For the first time since there were 46 states in the union, the Chicago Cubs will enter a season as the defending World Series champions. The Cubbies got the 108-year-old monkey off their back last year, so now the dynamic has changed. Theo Epstein & Co. arenât trying to break the curse. Now theyâre trying to build a dynasty.
Like last year, the Cubs came into spring training as heavy NL Central favorites in 2017. Heck, they arenât just NL Central favorites. Theyâre World Series favorites, and not only because they won it all last season. Their roster is loaded with high-end talent and the organization is very deep. We saw it all last year. Nothing has changed, really.
So, needless to say, the rest of the NL Central has an uphill climb ahead of them. It very well might be a race to second place this year. The St. Louis Cardinals and Pittsburgh Pirates have both made several postseason trips in recent years, though their 2017 rosters appear weaker than previous iterations. That doesnât mean theyâre bad, necessarily, just that they arenât quite as strong as they were in 2015. At least on paper.
The rebuilding Milwaukee Brewers and Cincinnati Reds are not all-in on this season. Theyâre looking towards the future. I like the talent the Brewers have accumulated and think they could surprise some folks this year. Enough to make the postseason? Probably not. But theyâll be a fun and energetic team, and a trendy postseason pick come 2018.
Hereâs how the division race went down last year:
2016 W-L Record
Record in 1-Run Games
Geez, imagine how much better the Cubs would have been last season had they performed a bit better in one-run games. A teamâs record in one-run games gets far too much attention these days. It doesnât measure heart or the will to win or anything like that. One-run games are largely a toss up, where one freakly little play like a bloop single or an elite reliever hanging a slider can change everything.
This is the far more telling stat about the 2016 Cubs:
Holding at least a four-run lead in 72 games is absolutely insane. The Cubs were not kind to their opponents last season. They bludgeoned them. Their plus-252 run differential was baseballâs best since the 2000 Seattle Mariners went 116-46 with a plus-300 run differential. The Cubs were a top run-scoring and run-prevention ballclub in 2016. A powerhouse, through and through.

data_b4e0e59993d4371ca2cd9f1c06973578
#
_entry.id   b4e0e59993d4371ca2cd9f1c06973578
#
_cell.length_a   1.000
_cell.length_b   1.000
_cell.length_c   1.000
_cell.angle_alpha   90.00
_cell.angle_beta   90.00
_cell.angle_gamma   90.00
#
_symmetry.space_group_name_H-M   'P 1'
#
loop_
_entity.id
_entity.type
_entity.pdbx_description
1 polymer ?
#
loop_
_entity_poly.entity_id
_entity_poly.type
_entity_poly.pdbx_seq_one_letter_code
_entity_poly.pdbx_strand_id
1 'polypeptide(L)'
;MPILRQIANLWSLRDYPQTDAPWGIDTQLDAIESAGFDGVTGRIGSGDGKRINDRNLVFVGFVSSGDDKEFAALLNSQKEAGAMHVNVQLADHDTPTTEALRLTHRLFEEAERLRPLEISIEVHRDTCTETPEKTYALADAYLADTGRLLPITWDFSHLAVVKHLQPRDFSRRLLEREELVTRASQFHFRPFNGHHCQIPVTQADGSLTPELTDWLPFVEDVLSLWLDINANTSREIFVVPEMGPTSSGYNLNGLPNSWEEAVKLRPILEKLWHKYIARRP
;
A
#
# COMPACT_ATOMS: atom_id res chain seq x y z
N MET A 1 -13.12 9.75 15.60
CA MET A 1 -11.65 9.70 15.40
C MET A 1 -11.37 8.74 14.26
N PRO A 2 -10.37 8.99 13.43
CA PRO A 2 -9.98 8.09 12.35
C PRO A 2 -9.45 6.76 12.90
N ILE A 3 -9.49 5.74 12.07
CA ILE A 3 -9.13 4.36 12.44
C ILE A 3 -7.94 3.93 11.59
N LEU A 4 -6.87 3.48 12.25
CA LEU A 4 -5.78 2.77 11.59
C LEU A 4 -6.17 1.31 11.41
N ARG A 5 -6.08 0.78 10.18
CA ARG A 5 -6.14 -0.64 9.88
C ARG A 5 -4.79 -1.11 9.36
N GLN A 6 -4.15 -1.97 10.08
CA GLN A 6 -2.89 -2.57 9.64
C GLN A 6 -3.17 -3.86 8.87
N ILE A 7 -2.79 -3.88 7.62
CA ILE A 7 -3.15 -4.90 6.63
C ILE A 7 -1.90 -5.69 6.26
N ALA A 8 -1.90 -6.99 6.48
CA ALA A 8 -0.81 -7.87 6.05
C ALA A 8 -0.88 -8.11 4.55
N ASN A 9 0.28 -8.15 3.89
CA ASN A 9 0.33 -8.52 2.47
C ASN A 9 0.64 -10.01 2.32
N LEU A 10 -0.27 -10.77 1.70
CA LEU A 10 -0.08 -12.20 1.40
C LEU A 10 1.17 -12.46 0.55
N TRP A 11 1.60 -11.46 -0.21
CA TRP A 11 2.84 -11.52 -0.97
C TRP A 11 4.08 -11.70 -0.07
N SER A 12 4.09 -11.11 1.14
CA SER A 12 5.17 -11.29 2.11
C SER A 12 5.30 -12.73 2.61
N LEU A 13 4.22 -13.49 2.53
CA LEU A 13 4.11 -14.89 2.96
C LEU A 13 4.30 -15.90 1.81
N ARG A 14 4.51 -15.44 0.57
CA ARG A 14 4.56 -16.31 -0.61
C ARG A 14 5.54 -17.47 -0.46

Now, will the same be true in 2017? The easy answer is yes because the roster is still so strong, but keep in mind the potential for a World Series hangover effect. The clubâs top four starters (Jon Lester, Jake Arrieta, Kyle Hendricks, John Lackey) all threw a ton of innings last year and they could feel the effects this year. It happens each and every season. Some deal with it better than others.
That said, it appears injury and the World Series hangover effect are the only things standing in the way of another NL Central title for the Cubs.. Hereâs how the various projection systems see the 2017 NL Central race playing out:
SportsLine Proj. Wins
Sportsline Div. Odds
Westgate Div. Odds
Sportsline Playoff Odds
Yep, the completely objective computer simulations still put the Cubs at the top of the division, and by a not small margin too. Surely this doesnât surprise anyone. This is baseball and weird things can happen, thatâs what makes it fun, but right now it sure looks like the Cubbies are in a class all by themselves. The real question in the NL Central this year is whether the Cardinals or Pirates can make a run at a wild-card spot.
The Cardinals still have a strong roster -- they poached Dexter Fowler from the Cubs, remember -- though their core is getting up their in years. Guys like Adam Wainwright and Yadier Molina, while still very good, arenât performing quite at the level they did a few years ago. The Pirates need Andrew McCutchen to rebound from his poor 2016 season. Itâs that simple. Without McCutchen performing at a near-MVP level -- and young starters like Tyler Glasnow breaking through -- contention will be nearly impossible.
The NL Central race very well might be baseballâs most predictable and boring race in 2017. The Cubs are the clear favorite and, frankly, itâll be a major upset if any of the other four clubs are within a handful of games of the division lead come September 1. Baseball has a way of making the unexpected happen though, and thatâs why we all tune in every night.
Now that weâve taken an overview look at the division, hereâs more on each NL Central club individually going into the 2017 season.
How long until the Reds are relevant again? Zack Cozart, Scott Feldman, and Devin Mesoraco could all be demand. Would they entertain offers for Joey Votto? Thatâd be interesting. Cummings looked at Jose Peraza as a .. Cincinnati might not have much chance to contend in 2017, but they could be a major player at the trade deadline.
The Brewers have an awful lot of young talent and Ryan Braun remains productive and is the clubâs elder stateman, though you can be sure Milwaukee will continue engaging in trade talks. His contract and performance-enhancing drug history are obstacles, however. Is Eric Thames going to be a Fantasy asset? ..
. If he has a typical Andrew McCutchen season, the Pirates will be a dangerous team. If he repeats his 2016 season, the Pirates will be in trouble in more ways than one. Their chances of contention will take a hit, and so will his trade stock. Cummings examined Josh Bellâs .
St. Louis Cardinals
The addition of Fowler and an improved team defense could be enough to get the Cardinals back to the postseason, Alex Reyes, however. The potential impact rookie will miss the season following Tommy John surgery. Follow-up seasons from Aledmys Diaz, Seung Hwan Oh, and Stephen Piscotty are the focal points of .. The club is dealing with the loss of